When President Donald Trump visits the UN on Monday, many of his fellow world leaders will be participating in a summit meant to address climate change. Trump won’t be there.
Instead, the President is chairing his own session focused on worldwide religious persecution.
It’s the latest evidence of Trump’s isolation on the climate issue with his fellow world leaders. During the G7 summit in France, Trump skipped a session focused on climate change that all the other world leaders attended.
This time, he’s missing an event that will feature dozens of world leaders delivering climate pledges in short remarks. Not every country in the UN was invited, and it’s unlikely Trump would have been asked to speak even if he wanted to.
Marcia Bernicat, principal deputy assistant secretary of state for oceans and international environmental and scientific affairs, will represent the United States at the UN Secretary General’s Climate Summit, a State Department official says.
The UN Secretary-General has said only the “boldest and most transformative actions would make the stage” of the summit – which likely would not include Trump, who withdrew from the Paris climate accord and rolled back Obama-era emissions standards.
Other countries that rely on coal, like Japan and Australia, may also be excluded. But some key US allies like Germany, the United Kingdom and France are expected to participate. And countries like China and India, which Trump has criticized for their environmental records, will also be there, according to a draft agenda.
Instead of the climate summit, Trump will convene a session on worldwide religious persecution that his aides are characterizing as the centerpiece of his visit to the UN next week.
The sessions will overlap. According to the draft agenda, China’s representative will speak at the climate summit around the same time Trump’s religious persecution event is getting underway.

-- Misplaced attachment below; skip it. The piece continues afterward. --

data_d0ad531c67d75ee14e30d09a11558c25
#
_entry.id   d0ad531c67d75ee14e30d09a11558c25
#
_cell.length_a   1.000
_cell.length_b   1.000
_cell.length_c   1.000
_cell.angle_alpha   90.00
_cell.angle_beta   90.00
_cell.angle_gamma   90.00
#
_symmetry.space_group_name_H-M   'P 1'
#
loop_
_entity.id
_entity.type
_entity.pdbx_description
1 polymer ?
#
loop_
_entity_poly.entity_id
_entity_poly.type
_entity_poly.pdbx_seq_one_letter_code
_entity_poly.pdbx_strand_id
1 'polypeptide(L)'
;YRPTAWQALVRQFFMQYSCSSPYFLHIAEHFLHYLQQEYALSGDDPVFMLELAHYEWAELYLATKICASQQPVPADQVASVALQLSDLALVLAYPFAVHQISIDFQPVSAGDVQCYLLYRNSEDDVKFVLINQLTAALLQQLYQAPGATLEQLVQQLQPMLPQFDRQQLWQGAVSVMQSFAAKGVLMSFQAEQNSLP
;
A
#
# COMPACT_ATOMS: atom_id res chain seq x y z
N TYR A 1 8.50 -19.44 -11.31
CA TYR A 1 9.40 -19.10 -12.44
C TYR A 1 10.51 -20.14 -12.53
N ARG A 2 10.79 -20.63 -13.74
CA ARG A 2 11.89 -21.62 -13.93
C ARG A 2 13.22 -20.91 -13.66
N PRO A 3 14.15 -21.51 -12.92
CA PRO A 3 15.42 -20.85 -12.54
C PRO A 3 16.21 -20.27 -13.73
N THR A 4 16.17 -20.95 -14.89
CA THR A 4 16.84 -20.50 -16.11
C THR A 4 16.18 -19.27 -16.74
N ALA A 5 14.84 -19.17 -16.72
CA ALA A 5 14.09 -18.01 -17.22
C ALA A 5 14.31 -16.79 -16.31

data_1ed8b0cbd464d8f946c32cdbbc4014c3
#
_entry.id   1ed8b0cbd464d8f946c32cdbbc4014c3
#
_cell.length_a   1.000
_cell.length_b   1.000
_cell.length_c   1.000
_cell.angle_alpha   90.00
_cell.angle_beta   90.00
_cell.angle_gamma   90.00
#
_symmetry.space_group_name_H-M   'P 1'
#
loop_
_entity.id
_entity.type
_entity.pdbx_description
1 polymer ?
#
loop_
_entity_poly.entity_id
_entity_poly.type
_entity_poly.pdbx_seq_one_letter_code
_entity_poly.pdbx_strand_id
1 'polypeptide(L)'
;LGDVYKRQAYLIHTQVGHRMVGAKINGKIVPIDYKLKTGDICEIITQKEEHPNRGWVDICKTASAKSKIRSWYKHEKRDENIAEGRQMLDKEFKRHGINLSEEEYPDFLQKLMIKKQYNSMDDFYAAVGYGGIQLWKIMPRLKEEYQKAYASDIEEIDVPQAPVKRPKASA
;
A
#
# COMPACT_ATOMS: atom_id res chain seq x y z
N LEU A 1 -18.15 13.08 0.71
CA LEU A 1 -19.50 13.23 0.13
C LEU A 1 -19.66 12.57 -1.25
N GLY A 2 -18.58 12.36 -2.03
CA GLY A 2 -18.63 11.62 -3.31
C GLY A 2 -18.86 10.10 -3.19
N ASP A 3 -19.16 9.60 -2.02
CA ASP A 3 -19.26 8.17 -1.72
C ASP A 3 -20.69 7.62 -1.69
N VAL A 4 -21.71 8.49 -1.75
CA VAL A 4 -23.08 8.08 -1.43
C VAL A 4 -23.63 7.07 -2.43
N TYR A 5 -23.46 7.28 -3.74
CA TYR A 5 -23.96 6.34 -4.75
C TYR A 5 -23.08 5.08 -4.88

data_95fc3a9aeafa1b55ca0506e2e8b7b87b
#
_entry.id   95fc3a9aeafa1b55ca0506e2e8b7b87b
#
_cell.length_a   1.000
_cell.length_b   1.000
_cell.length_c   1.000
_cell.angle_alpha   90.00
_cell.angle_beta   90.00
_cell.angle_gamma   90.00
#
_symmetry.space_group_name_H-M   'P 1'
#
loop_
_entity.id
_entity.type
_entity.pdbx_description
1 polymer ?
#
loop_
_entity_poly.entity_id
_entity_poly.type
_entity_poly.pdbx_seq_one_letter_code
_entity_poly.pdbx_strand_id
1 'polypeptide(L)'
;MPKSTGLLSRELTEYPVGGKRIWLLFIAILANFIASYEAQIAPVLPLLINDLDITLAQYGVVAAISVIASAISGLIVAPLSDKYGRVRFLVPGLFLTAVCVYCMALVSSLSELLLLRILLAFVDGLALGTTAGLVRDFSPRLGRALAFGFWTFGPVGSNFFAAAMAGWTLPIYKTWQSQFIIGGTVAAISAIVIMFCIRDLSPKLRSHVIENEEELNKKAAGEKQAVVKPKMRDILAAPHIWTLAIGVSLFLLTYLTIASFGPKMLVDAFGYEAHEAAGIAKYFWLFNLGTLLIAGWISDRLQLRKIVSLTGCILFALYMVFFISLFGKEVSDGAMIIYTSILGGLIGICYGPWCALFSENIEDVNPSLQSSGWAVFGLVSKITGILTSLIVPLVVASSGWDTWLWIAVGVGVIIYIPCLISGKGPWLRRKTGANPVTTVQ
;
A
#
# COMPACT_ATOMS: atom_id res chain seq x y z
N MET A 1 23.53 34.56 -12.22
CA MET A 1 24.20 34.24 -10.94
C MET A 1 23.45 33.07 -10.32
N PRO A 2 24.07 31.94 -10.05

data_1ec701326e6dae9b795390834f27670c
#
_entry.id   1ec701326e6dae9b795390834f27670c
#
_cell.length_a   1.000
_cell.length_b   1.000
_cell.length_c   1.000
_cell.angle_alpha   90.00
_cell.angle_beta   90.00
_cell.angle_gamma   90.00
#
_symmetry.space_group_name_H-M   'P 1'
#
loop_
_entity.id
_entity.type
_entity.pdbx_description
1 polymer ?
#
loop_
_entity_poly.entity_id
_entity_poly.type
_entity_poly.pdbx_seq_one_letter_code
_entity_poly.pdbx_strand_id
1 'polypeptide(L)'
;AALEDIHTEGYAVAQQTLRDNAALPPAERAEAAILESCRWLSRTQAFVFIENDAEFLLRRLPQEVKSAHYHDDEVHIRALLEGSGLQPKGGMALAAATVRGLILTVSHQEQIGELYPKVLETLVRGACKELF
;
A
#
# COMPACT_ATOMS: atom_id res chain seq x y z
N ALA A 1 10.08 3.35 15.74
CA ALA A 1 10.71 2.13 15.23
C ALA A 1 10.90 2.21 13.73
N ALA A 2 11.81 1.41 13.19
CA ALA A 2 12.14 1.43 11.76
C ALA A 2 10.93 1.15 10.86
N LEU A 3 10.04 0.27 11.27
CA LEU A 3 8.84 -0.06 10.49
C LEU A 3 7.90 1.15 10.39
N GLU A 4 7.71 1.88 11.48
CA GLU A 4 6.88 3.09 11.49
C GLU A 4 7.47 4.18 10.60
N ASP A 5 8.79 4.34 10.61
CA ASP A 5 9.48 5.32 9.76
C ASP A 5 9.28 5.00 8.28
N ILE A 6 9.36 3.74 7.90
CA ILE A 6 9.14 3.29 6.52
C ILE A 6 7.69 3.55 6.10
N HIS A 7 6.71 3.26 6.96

“This event seeks to highlight and broaden international support for protecting religious freedom in the wake of increasing persecution of people on the basis of their own beliefs and faiths, and a growing number of attacks on and destruction of houses of worship, religious sites, and relics by state and nonstate actors,” a senior administration official told reporters on Friday during a briefing call about Trump’s trip.
Two additional officials sought to explain Trump’s absence from the climate change summit, which has gained increased attention as activists like Swedish teen Greta Thunberg apply pressure to leaders to take action.
“I think what we’re really looking at is the importance of some of these particular bilateral relationships. The President has talked with a number of these leaders and he continues to believe that this kind of personal diplomacy is his strength,” one official said, suggesting Trump wasn’t interested in participating in the group setting.
“On the climate change issue, we just want to focus today on the actual event that the President is going to be doing,” another official said. “The Secretary-General will be participating in the religious freedom event.”
CNN’s Jennifer Hansler contributed to this report.